Wisdomous Wednesday: Write Aloud
Wisdomous Wednesday is a weekly series of posts with advice about writing ranging from craft to navigation through the publishing world. If you have some wisdomous thoughts you’d like to share here, don’t hesitate to contact me. I love advice from other writers!
So, turns out I’m pretty
incompetent at new to WordPress’s post scheduler thingy. It worked for me for two weeks and then the first time I started to get comfortable, turns out I scheduled it but didn’t SCHEDULE IT (there are like two steps to this process, guys, it’s pretty complex) so it didn’t post. So, uh, today’s Wednesday post is actually showing up on Friday. Just pretend with me that it’s two days ago, and we’ll all be happier for it.
Have you ever read a piece of dialogue (especially in YA!) and just cringed because you know no self-respecting teenager would ever actually say “Dude man, that is wicked off the hizzook!” except maybe on like ABC Family or the WB (or the CW or whatever it is now, can you tell I haven’t watched it since Buffy)? Some pretty common advice to writers is that they should try reading their work aloud, because you’ll often find those bits of dialogue that seemed okay when you wrote it, but sound heinous when actually spoken.
I only mention this because that’s not actually related to today’s tip whatsoever. Except that you will also feel pretty ridiculous doing it.
As my critique partner Amie can attest, I talk to myself while I write. I’m pretty sure she’s the only person who’s been in the room with me for extended periods of time while I’ve been writing. I talk to myself, I make faces, I twitch and shift positions and inspect my hands and feet and make tapping noises and basically am a one-woman show. This is because I find it amazingly helpful while drafting to somewhat act out the scenes I’m writing, because often I’m not sure what a realistic or impactful response is to what’s going on. And I find that I actually get ideas I never would have gotten, for new directions in the dialogue, or ways to describe reactions that avoid cliches like “Tears welled up in my eyes” or “my throat closed up” or “I bit my lip in frustration.”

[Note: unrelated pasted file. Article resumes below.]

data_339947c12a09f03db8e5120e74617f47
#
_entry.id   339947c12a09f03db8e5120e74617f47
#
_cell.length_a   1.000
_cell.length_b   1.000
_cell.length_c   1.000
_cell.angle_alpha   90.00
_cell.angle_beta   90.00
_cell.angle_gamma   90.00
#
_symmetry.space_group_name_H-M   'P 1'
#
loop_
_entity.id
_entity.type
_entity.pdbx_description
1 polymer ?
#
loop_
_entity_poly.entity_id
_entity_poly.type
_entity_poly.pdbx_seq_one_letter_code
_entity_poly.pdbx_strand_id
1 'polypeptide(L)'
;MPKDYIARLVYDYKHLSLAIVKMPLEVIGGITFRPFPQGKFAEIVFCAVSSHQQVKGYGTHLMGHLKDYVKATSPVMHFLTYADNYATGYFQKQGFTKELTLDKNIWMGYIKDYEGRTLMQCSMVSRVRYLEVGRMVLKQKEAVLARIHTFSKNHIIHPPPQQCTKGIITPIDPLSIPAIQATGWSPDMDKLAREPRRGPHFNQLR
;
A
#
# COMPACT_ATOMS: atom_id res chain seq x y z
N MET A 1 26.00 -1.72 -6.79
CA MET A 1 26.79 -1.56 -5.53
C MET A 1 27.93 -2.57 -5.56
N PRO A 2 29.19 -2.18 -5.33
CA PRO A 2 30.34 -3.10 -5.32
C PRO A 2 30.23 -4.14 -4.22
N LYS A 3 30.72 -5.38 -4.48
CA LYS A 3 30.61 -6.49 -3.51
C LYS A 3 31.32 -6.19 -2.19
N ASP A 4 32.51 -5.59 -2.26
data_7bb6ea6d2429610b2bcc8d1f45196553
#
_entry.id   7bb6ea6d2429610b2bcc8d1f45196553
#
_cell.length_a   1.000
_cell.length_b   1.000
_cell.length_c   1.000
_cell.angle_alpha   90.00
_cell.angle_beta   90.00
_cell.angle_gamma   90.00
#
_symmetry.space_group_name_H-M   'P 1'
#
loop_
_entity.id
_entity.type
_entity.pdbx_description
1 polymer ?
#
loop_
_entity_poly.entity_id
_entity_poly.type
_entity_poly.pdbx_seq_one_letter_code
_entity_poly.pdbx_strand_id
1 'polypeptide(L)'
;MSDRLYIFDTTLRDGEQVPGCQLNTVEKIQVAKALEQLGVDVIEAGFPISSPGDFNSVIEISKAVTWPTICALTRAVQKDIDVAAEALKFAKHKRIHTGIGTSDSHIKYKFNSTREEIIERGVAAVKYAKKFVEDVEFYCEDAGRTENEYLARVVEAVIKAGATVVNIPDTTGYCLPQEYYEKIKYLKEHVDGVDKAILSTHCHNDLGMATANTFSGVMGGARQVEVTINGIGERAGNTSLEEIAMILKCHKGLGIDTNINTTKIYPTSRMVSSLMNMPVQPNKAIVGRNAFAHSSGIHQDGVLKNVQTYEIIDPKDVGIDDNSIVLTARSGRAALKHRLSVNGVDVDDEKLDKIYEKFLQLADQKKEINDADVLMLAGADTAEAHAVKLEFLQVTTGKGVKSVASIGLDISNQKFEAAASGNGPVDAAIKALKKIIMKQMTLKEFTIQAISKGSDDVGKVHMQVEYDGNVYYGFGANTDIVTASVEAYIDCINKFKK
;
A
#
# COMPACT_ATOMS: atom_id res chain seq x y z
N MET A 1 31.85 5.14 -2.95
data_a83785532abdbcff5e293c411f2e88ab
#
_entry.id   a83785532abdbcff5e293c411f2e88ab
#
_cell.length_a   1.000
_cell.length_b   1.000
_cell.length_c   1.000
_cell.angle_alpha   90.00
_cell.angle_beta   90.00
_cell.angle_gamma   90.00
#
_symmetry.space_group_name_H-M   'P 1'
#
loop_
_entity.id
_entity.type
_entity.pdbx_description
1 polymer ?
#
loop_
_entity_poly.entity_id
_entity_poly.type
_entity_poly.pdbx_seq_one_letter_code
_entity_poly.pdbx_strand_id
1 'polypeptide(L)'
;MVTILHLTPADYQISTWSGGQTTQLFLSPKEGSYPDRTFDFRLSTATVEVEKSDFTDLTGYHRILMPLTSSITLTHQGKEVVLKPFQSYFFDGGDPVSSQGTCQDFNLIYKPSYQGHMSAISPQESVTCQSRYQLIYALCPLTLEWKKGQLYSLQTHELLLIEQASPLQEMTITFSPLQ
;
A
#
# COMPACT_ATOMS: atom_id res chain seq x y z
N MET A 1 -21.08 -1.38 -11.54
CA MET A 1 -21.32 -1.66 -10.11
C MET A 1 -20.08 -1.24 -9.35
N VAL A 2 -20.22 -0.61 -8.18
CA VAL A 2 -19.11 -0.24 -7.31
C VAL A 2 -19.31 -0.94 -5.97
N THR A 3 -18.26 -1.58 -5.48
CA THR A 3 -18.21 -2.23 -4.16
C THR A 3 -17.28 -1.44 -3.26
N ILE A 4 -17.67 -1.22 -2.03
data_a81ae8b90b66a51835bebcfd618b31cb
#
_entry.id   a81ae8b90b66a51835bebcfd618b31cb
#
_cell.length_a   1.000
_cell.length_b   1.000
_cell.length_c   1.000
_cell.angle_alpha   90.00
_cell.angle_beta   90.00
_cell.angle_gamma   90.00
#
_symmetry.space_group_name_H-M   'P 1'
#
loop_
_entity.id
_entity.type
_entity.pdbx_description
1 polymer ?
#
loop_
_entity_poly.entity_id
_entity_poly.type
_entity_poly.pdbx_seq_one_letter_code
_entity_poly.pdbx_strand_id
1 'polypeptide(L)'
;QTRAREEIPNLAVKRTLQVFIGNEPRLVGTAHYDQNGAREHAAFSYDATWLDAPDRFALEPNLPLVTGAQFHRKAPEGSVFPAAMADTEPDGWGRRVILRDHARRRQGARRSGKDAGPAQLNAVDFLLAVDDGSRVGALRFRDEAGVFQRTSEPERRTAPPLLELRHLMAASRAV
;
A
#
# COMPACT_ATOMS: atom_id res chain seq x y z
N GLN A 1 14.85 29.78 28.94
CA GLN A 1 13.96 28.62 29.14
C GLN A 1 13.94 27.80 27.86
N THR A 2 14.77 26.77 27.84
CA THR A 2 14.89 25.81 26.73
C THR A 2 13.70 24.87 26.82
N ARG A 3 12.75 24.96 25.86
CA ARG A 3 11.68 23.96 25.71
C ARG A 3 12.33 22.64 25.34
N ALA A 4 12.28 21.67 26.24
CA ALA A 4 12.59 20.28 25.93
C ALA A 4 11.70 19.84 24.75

So you know that inner diva? Come on, you know. You don’t have to be a drama geek (cough, like me, cough) to have one. You know that inner diva, who only comes out when no one’s watching? That acting talent that you KNOW would win you an Oscar if only you could summon it when other people are around? Channel it! Sometime when you’re alone in the house (or alone in the room) while writing a particularly difficult scene, just let loose and see what happens if you actually act it out. Don’t stop to write each line, just talk to yourself and see what comes naturally. Yeah, you’ll feel ridiculous, and hey, maybe nothing will happen and you’ll just think “Okay, so she’s nuts.” But every so often doing this comes up with a gem.
I think studying pretty much anything ends up being helpful to a writer in some way, but I think that studying drama is particularly useful. That’s a topic for a whole separate post, really (omg Stanislavski, etc.!) but method acting–really inhabiting the skin of a character, living what they live, eating what they eat, feeling what they feel–is pretty sweet. So try method writing–don’t just let your characters live in your head, try living in your character for a bit. Somewhere in between wailing to an empty room and shame-facedly cleaning up your runny mascara you’ll figure out exactly what made your character cry.
Out of curiosity, what’s the weirdest thing you guys do while writing?